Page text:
~ ~ ~ ~ ~The above is a part of a response to a comment on an earlier post. It opened a door to some thoughts, and I thought I'd complete them.
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I've learned to laugh as much as I can about life's challenges rather than letting it drag me down. It doesn't mean I never fall and skin my knees. I think sometimes we become so caught up in a a routine that we set for ourselves for one reason or another, that we forget about or overlook some of the real joys of life. We forget to "stop and smell the roses."
I think I'm doing that now. It doesn't mean that there aren't times when I'm nervous or angry or sad. It seems that those negative emotions are short lived, and I'm able to adjust my focus before falling into the rut and staying in the uncomfortable place. As example, with all the problems I encountered during my trip here from KC, I could have fallen into negative thoughts . . . "Why is this happening to me?" "I don't deserve this." "I must not be living my life right." I'll admit that some of that crossed my thoughts while it was happening, but I refocused on thoughts such as . . . "OK, now I know I can't do that again." "I should have realized that; I need to listen to my inner self more."
There is positive in every event, I think. Many times in my life I've forgotten about that, so when something went "wrong," I failed to find the positive which was my life line and my way out of the negative wallow. So, wallow I did! I suppose, at least theoretically, there can be situations that are just plain bad or negative. I can't think of one. And if there is such, I hope I never can think of it, because that would mean that I couldn't find my way out. Having that escape hatch is vitally important to living, for being able to move ahead and avoiding being weighted down in a mire of negative events and/or emotions.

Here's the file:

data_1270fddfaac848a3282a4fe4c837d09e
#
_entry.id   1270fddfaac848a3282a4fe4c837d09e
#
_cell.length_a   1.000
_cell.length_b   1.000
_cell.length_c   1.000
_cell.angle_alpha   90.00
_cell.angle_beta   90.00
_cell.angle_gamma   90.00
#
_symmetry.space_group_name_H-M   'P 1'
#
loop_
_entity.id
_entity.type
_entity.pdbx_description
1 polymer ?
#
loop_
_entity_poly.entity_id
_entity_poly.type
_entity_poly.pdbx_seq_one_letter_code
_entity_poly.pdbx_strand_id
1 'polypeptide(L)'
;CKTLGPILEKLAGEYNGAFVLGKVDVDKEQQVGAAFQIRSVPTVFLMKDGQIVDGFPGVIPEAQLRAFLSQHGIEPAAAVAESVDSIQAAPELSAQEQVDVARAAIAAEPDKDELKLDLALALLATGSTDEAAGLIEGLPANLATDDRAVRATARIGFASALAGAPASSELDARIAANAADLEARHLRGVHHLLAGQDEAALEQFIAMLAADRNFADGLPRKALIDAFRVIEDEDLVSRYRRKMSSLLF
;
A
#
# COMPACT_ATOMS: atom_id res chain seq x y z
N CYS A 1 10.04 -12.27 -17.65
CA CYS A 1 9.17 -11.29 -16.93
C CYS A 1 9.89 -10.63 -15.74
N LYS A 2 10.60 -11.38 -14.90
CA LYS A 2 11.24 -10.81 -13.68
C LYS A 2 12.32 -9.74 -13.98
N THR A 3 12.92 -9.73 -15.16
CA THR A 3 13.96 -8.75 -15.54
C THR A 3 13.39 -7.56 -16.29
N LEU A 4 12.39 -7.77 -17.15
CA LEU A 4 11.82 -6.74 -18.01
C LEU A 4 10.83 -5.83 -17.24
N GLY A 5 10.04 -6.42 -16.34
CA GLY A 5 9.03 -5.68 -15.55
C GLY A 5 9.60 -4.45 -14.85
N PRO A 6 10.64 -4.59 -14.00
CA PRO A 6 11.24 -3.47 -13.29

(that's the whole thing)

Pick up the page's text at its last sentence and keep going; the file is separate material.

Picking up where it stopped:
Since my arrival in NM I've continued to turn my thoughts to the positive side. When I think back on that trip and what could have been the outcome, I'm really thankful that I've turned the corner and finding the fun and the joy of each step. I daily remind myself that I have a choice in how I live my life, the responses I will have to people and things I encounter along the way. I'm simply choosing to live on the sunny side of the street. I know that may sound glib to some of you, but I believe that it is a choice that each of us makes. We attract to us the same as what we send out. We chose our realities. We create our own realities, and I'm not willing to allow my life to be a heavy burden. I want to soar, and I will! I do!
I'm retired now. I have time to stop and smell. I know that is not a luxury that most of you who read this feel you can't do, because your life is filled to overflowing with work so you have a roof over your head and food on the table; children and their activities; spouses with a claim to part of your time; and extended families to keep in touch with and care for. I still have to deal with a lot of that myself, without the small children in the home or spouse. I realize how hard it is to make everything work, for everyone to have their needs met in families where all adults (regardless of 1 or 2 parents in the home) work to be able to meet a very demanding schedule as most of us do in the world we face every day.